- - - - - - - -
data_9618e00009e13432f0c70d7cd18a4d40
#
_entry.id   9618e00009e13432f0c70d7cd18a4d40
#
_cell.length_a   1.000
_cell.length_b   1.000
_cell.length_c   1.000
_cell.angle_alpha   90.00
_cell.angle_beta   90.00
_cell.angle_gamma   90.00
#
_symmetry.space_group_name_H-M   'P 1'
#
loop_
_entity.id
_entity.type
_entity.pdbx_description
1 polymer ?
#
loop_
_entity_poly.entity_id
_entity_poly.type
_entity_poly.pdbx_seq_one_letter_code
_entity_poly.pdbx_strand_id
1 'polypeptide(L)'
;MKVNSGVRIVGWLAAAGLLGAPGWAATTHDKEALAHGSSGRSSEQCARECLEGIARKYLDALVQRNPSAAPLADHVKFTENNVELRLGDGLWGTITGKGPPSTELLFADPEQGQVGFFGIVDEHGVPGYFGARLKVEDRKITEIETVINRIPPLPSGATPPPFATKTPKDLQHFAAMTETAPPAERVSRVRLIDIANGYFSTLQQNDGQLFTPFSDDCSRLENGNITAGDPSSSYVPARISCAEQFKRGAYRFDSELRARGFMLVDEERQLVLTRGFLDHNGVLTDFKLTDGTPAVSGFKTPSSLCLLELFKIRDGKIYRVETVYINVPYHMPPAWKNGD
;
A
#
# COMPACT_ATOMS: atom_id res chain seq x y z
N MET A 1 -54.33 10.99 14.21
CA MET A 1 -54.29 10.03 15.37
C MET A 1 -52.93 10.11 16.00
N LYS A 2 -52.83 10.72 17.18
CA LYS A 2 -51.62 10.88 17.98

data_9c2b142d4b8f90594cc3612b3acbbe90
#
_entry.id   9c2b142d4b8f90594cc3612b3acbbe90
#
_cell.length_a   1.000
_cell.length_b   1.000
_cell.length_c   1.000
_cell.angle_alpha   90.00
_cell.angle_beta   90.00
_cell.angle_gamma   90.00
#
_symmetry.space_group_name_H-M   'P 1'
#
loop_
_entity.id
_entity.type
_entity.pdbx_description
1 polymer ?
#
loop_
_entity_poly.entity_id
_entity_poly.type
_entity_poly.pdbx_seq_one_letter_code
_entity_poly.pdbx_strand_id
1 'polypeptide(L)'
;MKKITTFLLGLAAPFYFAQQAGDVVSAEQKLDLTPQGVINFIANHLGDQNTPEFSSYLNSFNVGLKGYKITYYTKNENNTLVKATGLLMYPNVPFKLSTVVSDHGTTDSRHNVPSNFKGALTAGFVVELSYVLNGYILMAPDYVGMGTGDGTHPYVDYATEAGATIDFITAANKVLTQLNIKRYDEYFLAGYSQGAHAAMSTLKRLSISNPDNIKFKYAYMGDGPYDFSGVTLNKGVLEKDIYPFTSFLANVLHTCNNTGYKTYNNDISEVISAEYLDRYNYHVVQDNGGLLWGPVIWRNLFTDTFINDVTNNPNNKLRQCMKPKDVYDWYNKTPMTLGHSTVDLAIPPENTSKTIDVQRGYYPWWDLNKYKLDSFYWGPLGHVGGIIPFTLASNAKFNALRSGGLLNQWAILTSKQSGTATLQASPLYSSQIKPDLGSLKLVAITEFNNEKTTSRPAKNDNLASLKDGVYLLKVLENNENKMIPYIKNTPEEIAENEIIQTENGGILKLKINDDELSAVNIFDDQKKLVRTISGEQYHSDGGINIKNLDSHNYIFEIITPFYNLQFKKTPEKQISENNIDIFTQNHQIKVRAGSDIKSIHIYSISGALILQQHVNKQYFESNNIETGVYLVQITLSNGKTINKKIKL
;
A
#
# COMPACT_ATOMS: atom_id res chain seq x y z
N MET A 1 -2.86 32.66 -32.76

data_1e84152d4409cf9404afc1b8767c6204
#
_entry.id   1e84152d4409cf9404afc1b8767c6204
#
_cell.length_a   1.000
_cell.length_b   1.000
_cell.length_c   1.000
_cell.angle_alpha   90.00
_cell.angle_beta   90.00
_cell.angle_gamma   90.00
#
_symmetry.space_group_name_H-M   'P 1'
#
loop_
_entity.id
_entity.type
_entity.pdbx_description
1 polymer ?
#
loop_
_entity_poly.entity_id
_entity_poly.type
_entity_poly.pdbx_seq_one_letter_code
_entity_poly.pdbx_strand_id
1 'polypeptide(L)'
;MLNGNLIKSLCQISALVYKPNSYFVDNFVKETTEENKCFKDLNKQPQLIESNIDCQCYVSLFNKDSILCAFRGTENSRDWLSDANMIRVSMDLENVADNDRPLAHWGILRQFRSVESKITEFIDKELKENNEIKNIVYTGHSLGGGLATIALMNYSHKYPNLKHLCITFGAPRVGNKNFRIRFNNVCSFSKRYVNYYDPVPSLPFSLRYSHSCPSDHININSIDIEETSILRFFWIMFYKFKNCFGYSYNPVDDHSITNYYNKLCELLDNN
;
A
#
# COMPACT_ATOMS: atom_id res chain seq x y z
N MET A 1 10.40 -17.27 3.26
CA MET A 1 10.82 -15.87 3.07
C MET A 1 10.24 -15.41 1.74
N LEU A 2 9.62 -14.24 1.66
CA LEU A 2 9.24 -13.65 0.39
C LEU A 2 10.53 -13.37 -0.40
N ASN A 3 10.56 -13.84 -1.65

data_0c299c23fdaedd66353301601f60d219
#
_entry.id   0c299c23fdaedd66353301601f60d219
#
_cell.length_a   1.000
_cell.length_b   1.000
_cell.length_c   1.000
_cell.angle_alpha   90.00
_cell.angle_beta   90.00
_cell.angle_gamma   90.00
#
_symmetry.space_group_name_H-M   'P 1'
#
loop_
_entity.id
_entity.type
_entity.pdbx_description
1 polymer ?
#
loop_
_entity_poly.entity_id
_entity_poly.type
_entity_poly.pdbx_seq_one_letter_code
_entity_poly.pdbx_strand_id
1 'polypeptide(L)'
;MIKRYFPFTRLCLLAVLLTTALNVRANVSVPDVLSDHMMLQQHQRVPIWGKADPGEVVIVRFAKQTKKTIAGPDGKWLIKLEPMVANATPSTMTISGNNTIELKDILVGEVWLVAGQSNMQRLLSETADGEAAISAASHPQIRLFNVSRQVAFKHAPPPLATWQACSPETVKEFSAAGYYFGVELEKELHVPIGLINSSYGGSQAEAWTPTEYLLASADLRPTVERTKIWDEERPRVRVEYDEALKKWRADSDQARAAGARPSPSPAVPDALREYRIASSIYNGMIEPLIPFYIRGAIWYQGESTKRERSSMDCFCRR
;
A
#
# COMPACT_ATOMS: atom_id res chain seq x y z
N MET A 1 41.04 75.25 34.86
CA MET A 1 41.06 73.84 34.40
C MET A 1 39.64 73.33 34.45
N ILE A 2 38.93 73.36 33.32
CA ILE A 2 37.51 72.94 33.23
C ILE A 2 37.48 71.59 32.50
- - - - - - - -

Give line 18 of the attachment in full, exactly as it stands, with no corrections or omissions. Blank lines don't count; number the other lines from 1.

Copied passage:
1 polymer ?